Resting membrane Potential (RMP)
Electrical potential of cell at rest. Above example is cardiac muscle tissue.
The five – phase process characterized by the movement of K+, Na, and Ca++( primarily) across cell membrane.
Threshold potential (TP)
The point at which a stimulus will initiate a response helps determine Automaticity of pacemaker cells.
Depolarization–fast NA+ channels open–Na+ rushes in to replace “lost” positive charges.
Overshoot–rush of positive Na+ ions causes polarity to be positive for a short time.
Plateau Phase–Na channels close, K= channels decrease permeability, slow Ca++ channels open–Ca++ goes into cell, Ca++ maintains cell in depolarized state for a prolonged period of time.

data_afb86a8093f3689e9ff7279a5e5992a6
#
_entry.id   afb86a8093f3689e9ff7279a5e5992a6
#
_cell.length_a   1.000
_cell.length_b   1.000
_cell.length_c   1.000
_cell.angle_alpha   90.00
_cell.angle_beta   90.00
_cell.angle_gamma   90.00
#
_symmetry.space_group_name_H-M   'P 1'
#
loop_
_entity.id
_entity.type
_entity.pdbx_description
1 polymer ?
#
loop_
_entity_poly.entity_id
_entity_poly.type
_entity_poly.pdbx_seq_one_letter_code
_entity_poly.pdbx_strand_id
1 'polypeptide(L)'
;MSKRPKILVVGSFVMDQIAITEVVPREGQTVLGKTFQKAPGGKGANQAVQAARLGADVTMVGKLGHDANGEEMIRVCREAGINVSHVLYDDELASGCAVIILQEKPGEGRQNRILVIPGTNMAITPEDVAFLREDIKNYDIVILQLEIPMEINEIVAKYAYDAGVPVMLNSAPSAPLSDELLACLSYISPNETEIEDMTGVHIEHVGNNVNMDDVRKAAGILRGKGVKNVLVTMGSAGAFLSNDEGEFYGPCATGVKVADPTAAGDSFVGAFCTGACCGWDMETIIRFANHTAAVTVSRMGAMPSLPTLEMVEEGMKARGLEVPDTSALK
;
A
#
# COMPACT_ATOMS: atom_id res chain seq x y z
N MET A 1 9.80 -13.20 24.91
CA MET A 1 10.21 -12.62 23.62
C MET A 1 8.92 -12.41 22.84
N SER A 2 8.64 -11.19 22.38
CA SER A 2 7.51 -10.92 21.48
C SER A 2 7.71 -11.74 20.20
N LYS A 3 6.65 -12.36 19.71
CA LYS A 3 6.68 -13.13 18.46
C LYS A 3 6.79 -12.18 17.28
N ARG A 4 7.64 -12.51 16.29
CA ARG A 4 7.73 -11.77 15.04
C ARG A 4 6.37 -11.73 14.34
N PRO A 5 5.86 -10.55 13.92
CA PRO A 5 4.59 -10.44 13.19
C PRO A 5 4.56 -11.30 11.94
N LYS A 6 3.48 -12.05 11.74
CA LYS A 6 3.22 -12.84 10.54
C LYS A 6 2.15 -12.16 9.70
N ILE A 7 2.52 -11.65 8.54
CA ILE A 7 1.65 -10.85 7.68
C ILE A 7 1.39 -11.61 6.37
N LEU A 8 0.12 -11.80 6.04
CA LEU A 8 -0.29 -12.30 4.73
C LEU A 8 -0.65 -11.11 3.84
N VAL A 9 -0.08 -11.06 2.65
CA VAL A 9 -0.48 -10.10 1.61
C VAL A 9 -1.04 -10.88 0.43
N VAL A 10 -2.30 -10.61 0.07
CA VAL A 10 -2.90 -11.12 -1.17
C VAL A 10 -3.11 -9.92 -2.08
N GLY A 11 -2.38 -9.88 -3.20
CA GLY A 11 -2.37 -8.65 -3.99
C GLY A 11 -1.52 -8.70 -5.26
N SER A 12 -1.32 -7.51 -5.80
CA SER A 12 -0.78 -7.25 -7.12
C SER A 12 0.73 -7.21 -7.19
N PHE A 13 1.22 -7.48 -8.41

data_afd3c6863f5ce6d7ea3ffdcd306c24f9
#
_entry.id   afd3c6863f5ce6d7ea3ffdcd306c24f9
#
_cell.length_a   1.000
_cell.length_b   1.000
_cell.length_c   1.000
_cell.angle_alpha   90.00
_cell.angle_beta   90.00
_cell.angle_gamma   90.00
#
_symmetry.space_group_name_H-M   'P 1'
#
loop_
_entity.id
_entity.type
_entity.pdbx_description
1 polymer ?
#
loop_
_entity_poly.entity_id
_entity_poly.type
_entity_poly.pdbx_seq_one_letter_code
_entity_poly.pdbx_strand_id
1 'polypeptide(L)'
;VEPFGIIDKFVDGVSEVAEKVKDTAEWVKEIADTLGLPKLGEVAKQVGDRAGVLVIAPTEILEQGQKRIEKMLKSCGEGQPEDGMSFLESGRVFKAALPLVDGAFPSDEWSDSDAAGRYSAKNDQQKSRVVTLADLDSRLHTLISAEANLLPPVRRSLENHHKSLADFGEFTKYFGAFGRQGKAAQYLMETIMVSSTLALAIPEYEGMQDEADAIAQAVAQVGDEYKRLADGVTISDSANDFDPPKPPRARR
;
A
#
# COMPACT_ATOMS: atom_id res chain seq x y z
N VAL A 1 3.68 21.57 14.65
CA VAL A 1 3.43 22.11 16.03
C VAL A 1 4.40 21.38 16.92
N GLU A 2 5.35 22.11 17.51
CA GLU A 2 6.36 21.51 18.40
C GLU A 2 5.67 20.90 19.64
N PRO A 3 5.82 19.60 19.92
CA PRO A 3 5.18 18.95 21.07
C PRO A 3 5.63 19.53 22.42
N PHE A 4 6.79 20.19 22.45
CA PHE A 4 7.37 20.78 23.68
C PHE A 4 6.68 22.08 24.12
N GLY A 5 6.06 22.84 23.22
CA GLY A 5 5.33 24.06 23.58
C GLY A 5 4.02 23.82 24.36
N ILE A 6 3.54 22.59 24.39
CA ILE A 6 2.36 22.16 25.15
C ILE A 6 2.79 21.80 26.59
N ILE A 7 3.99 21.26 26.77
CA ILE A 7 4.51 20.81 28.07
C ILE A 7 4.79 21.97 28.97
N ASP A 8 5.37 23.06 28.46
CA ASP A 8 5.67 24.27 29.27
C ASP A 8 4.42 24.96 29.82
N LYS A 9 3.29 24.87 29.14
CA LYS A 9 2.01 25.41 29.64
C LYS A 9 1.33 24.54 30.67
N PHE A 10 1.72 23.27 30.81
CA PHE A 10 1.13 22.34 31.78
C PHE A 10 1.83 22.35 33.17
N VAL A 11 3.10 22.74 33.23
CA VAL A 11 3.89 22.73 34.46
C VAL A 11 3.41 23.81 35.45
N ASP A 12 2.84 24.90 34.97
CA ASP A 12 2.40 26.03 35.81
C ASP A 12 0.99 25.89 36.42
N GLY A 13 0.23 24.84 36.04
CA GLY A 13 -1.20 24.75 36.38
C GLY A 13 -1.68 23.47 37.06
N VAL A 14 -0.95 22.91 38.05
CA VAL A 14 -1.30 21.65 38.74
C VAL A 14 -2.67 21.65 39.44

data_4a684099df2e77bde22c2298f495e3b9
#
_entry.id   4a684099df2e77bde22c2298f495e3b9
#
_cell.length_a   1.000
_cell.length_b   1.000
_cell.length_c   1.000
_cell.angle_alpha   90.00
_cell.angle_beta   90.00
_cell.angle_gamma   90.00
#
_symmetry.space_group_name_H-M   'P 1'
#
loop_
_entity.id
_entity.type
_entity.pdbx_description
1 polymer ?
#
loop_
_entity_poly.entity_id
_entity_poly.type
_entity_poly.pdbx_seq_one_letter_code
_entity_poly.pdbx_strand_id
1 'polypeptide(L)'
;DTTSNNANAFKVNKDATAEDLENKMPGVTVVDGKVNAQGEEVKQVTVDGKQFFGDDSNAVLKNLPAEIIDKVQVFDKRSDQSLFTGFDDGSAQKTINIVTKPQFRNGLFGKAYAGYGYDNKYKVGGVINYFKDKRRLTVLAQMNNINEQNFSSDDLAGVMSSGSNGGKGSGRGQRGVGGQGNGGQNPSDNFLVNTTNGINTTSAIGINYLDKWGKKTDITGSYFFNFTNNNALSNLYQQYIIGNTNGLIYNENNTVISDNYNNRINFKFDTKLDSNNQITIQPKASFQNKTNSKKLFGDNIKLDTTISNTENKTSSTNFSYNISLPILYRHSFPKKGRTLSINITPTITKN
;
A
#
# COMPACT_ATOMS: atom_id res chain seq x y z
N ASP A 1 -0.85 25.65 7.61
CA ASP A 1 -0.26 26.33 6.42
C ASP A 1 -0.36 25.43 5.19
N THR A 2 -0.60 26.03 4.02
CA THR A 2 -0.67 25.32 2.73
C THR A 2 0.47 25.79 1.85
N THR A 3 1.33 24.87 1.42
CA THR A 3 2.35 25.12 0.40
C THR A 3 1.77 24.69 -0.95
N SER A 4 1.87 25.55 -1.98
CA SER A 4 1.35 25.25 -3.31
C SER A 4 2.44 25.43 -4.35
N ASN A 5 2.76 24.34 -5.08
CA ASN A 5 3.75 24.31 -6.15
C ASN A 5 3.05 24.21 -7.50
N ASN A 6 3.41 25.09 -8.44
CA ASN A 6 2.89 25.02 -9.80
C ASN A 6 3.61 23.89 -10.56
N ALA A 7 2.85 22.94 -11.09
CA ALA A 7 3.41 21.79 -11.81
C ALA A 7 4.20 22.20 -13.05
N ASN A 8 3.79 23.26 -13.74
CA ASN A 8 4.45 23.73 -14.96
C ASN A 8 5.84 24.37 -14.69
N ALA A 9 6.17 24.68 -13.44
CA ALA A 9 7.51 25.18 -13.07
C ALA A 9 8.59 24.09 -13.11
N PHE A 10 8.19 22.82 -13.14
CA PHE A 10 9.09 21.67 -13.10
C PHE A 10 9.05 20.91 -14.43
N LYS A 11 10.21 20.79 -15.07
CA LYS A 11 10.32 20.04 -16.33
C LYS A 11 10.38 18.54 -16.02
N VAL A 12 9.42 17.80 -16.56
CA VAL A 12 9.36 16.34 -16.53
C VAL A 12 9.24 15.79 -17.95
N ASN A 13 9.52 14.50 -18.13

(Verapamil works here)
Repolarization — rapid loss of K+ ions restores and
electrogenic pump RMP to 90 mV.
Polarized (resting) Cell–negative polarity inside slowly K+ leaves IC space (concentration gradient). Decreasing RMP to TP (Note; in SA node, CA++ influx responsible for decay of RMP to TP) K+—Electrolyte most likely to affect electrophysiology.
Resting Membrane Potential (RMP)
SA Node -50 to -60 mV
AV Node -65 to -70 mV
Muscle – 90 to – 100 mV
Threshold Potential (TP)
SA Node – 40 mV
AV Node -55 to – 60 mV
Muscle – 60 mV